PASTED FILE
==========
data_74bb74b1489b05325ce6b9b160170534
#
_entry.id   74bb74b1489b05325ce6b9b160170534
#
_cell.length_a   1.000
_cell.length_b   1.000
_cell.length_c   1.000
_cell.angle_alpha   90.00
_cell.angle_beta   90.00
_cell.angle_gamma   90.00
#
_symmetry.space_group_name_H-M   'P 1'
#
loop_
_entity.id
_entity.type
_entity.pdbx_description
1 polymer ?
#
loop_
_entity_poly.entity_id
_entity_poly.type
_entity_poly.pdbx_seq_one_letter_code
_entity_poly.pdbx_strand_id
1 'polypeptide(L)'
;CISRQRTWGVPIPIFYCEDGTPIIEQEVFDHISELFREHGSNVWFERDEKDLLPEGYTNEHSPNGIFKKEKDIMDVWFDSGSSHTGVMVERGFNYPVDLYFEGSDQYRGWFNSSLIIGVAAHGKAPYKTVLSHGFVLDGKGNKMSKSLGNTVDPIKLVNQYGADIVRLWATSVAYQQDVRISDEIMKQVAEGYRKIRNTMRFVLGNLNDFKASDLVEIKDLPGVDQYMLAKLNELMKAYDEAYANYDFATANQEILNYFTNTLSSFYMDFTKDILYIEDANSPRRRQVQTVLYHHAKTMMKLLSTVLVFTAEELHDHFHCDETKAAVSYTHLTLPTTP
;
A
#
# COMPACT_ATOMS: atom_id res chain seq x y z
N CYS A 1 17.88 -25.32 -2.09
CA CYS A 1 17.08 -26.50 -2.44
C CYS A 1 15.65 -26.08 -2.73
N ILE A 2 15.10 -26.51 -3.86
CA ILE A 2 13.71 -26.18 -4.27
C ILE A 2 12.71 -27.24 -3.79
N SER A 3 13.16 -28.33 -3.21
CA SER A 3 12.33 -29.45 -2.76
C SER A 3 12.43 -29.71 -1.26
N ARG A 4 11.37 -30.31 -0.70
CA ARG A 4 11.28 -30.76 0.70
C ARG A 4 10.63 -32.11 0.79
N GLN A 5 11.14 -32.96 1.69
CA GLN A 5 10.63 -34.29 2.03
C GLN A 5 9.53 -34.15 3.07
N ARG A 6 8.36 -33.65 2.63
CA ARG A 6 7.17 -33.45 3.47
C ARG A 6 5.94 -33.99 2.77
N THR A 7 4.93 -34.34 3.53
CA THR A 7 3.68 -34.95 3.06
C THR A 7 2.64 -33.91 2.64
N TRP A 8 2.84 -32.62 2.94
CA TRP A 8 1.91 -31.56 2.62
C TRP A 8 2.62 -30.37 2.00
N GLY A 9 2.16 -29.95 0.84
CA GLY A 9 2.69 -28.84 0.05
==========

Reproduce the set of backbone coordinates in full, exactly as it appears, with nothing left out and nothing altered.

data_74bb74b1489b05325ce6b9b160170534
#
_entry.id   74bb74b1489b05325ce6b9b160170534
#
_cell.length_a   1.000
_cell.length_b   1.000
_cell.length_c   1.000
_cell.angle_alpha   90.00
_cell.angle_beta   90.00
_cell.angle_gamma   90.00
#
_symmetry.space_group_name_H-M   'P 1'
#
loop_
_entity.id
_entity.type
_entity.pdbx_description
1 polymer ?
#
loop_
_entity_poly.entity_id
_entity_poly.type
_entity_poly.pdbx_seq_one_letter_code
_entity_poly.pdbx_strand_id
1 'polypeptide(L)'
;CISRQRTWGVPIPIFYCEDGTPIIEQEVFDHISELFREHGSNVWFERDEKDLLPEGYTNEHSPNGIFKKEKDIMDVWFDSGSSHTGVMVERGFNYPVDLYFEGSDQYRGWFNSSLIIGVAAHGKAPYKTVLSHGFVLDGKGNKMSKSLGNTVDPIKLVNQYGADIVRLWATSVAYQQDVRISDEIMKQVAEGYRKIRNTMRFVLGNLNDFKASDLVEIKDLPGVDQYMLAKLNELMKAYDEAYANYDFATANQEILNYFTNTLSSFYMDFTKDILYIEDANSPRRRQVQTVLYHHAKTMMKLLSTVLVFTAEELHDHFHCDETKAAVSYTHLTLPTTP
;
A
#
# COMPACT_ATOMS: atom_id res chain seq x y z
N CYS A 1 17.88 -25.32 -2.09
CA CYS A 1 17.08 -26.50 -2.44
C CYS A 1 15.65 -26.08 -2.73
N ILE A 2 15.10 -26.51 -3.86
CA ILE A 2 13.71 -26.18 -4.27
C ILE A 2 12.71 -27.24 -3.79
N SER A 3 13.16 -28.33 -3.21
CA SER A 3 12.33 -29.45 -2.76
C SER A 3 12.43 -29.71 -1.26
N ARG A 4 11.37 -30.31 -0.70
CA ARG A 4 11.28 -30.76 0.70
C ARG A 4 10.63 -32.11 0.79
N GLN A 5 11.14 -32.96 1.69
CA GLN A 5 10.63 -34.29 2.03
C GLN A 5 9.53 -34.15 3.07
N ARG A 6 8.36 -33.65 2.63
CA ARG A 6 7.17 -33.45 3.47
C ARG A 6 5.94 -33.99 2.77
N THR A 7 4.93 -34.34 3.53
CA THR A 7 3.68 -34.95 3.06
C THR A 7 2.64 -33.91 2.64
N TRP A 8 2.84 -32.62 2.94
CA TRP A 8 1.91 -31.56 2.62
C TRP A 8 2.62 -30.37 2.00
N GLY A 9 2.16 -29.95 0.84
CA GLY A 9 2.69 -28.84 0.05